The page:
In other words, digital adoption is the converged use of emerging technology themes to drive efficiencies across back-office and core mid-office business processes, as well as to enhance competitive advantage by impacting market-facing front-office processes.

Let’s focus on two key aspects of this definition.

  1. Digital is about technology convergence: In more than one way, digital adoption perfectly represents the concept “the sum is greater than its parts.” The combination of multiple technology themes ‒ SMAC, Internet of Things (IoT), artificial intelligence (AI), etc.‒ is more powerful in resolving real business challenges than is employing each of them separately.

    In other words, enterprises achieve the true power of digital adoption when they develop strategies that leverage and link the benefits of a broad number of digital technology solutions, e.g., engaging analytics using social and mobile data stored on a cloud infrastructure.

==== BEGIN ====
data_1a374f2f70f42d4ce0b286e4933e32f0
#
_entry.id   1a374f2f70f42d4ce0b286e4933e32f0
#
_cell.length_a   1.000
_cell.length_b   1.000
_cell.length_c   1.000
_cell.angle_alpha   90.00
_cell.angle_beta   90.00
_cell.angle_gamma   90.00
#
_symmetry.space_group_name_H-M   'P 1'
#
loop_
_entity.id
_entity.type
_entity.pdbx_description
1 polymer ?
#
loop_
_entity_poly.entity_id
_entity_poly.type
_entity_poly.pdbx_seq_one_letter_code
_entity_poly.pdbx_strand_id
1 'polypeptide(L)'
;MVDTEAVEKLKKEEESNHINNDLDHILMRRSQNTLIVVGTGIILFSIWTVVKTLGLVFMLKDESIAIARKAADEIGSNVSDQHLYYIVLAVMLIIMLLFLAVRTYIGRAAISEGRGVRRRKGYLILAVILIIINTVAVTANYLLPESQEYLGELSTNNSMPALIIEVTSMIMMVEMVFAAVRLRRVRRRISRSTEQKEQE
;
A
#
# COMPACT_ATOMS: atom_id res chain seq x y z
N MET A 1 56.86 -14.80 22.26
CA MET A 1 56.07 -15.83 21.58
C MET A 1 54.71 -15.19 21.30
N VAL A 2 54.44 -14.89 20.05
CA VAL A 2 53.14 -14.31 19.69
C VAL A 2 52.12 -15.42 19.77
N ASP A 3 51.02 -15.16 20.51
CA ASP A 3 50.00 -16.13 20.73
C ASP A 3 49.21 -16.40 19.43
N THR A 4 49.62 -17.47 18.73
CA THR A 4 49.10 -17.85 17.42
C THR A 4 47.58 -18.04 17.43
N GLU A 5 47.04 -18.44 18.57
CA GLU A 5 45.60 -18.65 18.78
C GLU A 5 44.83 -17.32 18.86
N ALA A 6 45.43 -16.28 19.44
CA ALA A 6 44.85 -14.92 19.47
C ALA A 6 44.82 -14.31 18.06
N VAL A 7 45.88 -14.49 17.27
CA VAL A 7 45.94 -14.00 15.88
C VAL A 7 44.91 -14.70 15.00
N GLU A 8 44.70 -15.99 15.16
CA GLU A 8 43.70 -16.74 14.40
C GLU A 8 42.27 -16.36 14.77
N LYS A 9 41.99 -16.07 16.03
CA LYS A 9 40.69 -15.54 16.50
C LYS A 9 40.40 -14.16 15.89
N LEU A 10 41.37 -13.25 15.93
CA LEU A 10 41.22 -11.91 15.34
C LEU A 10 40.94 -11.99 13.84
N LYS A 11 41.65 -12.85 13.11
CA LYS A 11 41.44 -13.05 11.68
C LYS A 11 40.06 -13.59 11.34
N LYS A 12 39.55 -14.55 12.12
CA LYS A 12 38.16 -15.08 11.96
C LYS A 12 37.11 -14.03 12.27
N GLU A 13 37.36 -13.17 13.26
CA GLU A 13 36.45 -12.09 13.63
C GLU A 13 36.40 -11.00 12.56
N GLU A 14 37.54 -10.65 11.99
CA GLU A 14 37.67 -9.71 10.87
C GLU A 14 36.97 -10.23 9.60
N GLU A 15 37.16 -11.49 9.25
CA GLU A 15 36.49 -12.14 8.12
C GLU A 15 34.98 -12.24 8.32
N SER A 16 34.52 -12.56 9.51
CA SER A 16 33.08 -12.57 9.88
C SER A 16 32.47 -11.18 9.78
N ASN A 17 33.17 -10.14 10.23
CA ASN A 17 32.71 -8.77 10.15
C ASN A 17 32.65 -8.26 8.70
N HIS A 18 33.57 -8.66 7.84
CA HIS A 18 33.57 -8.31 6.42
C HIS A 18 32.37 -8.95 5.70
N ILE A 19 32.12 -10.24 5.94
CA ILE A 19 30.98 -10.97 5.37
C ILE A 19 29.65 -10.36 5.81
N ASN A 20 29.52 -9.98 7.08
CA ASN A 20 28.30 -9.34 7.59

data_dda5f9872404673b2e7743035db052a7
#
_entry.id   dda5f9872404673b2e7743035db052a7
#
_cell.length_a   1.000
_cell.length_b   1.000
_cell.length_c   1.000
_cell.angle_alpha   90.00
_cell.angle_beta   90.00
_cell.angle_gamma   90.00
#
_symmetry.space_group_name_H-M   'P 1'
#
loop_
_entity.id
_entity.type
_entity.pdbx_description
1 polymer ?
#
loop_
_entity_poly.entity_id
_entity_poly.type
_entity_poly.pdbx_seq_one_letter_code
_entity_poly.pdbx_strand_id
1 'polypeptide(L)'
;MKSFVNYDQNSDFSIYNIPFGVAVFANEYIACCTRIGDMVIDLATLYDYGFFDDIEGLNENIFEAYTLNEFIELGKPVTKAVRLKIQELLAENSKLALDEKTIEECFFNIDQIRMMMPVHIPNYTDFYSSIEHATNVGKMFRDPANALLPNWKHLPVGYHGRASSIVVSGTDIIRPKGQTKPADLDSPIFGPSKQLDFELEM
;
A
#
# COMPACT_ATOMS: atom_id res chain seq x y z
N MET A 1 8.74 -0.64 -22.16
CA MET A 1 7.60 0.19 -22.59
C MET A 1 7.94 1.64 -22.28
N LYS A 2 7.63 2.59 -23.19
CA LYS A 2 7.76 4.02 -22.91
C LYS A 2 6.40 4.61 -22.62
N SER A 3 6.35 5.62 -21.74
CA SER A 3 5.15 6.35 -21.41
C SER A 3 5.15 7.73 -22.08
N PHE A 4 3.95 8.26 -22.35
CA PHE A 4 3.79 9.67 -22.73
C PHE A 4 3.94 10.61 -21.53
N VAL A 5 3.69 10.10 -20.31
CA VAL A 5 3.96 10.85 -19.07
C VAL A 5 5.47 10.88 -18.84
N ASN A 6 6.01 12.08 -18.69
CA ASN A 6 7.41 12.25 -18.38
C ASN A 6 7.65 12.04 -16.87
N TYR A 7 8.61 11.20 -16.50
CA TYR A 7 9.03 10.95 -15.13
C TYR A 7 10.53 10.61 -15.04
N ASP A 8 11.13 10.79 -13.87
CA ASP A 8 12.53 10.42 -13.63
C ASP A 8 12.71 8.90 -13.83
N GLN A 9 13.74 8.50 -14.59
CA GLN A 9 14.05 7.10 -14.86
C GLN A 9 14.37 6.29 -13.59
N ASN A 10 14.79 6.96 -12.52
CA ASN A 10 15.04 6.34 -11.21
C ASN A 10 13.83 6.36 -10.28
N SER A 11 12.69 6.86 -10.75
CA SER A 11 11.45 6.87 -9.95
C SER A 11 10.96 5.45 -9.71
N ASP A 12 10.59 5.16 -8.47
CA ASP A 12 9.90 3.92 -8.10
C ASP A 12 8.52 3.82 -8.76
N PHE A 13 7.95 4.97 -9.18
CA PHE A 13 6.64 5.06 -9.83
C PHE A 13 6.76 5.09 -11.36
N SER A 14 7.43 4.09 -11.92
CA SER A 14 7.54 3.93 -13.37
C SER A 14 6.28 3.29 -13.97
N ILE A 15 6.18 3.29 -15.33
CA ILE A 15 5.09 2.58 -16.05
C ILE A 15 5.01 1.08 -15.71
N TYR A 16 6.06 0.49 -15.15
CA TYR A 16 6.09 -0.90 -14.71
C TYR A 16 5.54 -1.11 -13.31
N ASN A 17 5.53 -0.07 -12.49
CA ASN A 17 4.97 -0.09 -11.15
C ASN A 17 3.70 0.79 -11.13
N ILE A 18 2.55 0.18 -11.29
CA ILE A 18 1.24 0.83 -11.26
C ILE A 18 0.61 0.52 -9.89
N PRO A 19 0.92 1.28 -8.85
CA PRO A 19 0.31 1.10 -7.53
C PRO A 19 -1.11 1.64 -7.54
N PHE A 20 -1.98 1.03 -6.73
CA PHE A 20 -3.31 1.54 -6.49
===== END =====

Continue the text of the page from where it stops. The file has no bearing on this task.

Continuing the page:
2. Digital adoption encompasses multiple layers of functionality and technology enablers across enterprise value chains and business processes: Our research indicates that enterprises are investing in – and, more importantly, gaining significant value from – digital technology themes across the enterprise value chain and throughout various business processes. Far more than fancy marketing gimmicks, true digital adoption touches nearly every aspect of a business, with use cases ranging from employee engagement to supply chain transformation.

Digital Adoption Definition

Finally, as the plethora of digital solutions, services, and developments indicates, the opportunities for digital adoption are ever-changing; the range of digital-enabling technologies and corresponding interfaces in the interaction layers is not a static concept, but instead is dynamic in nature. As such, the collection of available technologies across the interaction and enablement layers can change over time, creating new opportunities…and new challenges.

Have you been bitten by the digital bug? Keep your eyes on this space for findings from our soon-to-be-released report, North American Digital Adoption Survey – How pervasive is your digital strategy.

Avoid the “Gotchas” in Purchasing Next-Gen Tech Services | Sherpas in Blue Shirts